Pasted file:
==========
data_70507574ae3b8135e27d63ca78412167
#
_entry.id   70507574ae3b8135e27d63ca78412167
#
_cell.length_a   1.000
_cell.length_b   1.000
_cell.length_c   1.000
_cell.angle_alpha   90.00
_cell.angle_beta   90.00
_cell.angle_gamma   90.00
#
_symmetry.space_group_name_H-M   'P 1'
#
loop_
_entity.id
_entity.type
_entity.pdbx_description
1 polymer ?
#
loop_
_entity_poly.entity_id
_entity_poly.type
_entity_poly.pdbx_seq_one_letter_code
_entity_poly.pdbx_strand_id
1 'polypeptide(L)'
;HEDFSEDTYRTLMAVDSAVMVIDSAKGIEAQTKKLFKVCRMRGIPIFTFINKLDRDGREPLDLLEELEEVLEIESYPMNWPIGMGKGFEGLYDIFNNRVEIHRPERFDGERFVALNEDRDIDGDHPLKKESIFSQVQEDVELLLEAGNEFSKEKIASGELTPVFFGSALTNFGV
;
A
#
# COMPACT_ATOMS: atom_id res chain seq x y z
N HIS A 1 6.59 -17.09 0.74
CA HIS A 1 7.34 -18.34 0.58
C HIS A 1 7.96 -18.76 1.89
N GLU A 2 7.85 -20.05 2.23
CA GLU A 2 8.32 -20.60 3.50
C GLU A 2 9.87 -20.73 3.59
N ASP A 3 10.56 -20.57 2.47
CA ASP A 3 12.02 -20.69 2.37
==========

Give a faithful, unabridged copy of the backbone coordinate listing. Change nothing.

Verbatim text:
data_70507574ae3b8135e27d63ca78412167
#
_entry.id   70507574ae3b8135e27d63ca78412167
#
_cell.length_a   1.000
_cell.length_b   1.000
_cell.length_c   1.000
_cell.angle_alpha   90.00
_cell.angle_beta   90.00
_cell.angle_gamma   90.00
#
_symmetry.space_group_name_H-M   'P 1'
#
loop_
_entity.id
_entity.type
_entity.pdbx_description
1 polymer ?
#
loop_
_entity_poly.entity_id
_entity_poly.type
_entity_poly.pdbx_seq_one_letter_code
_entity_poly.pdbx_strand_id
1 'polypeptide(L)'
;HEDFSEDTYRTLMAVDSAVMVIDSAKGIEAQTKKLFKVCRMRGIPIFTFINKLDRDGREPLDLLEELEEVLEIESYPMNWPIGMGKGFEGLYDIFNNRVEIHRPERFDGERFVALNEDRDIDGDHPLKKESIFSQVQEDVELLLEAGNEFSKEKIASGELTPVFFGSALTNFGV
;
A
#
# COMPACT_ATOMS: atom_id res chain seq x y z
N HIS A 1 6.59 -17.09 0.74
CA HIS A 1 7.34 -18.34 0.58
C HIS A 1 7.96 -18.76 1.89
N GLU A 2 7.85 -20.05 2.23
CA GLU A 2 8.32 -20.60 3.50
C GLU A 2 9.87 -20.73 3.59
N ASP A 3 10.56 -20.57 2.47
CA ASP A 3 12.02 -20.69 2.37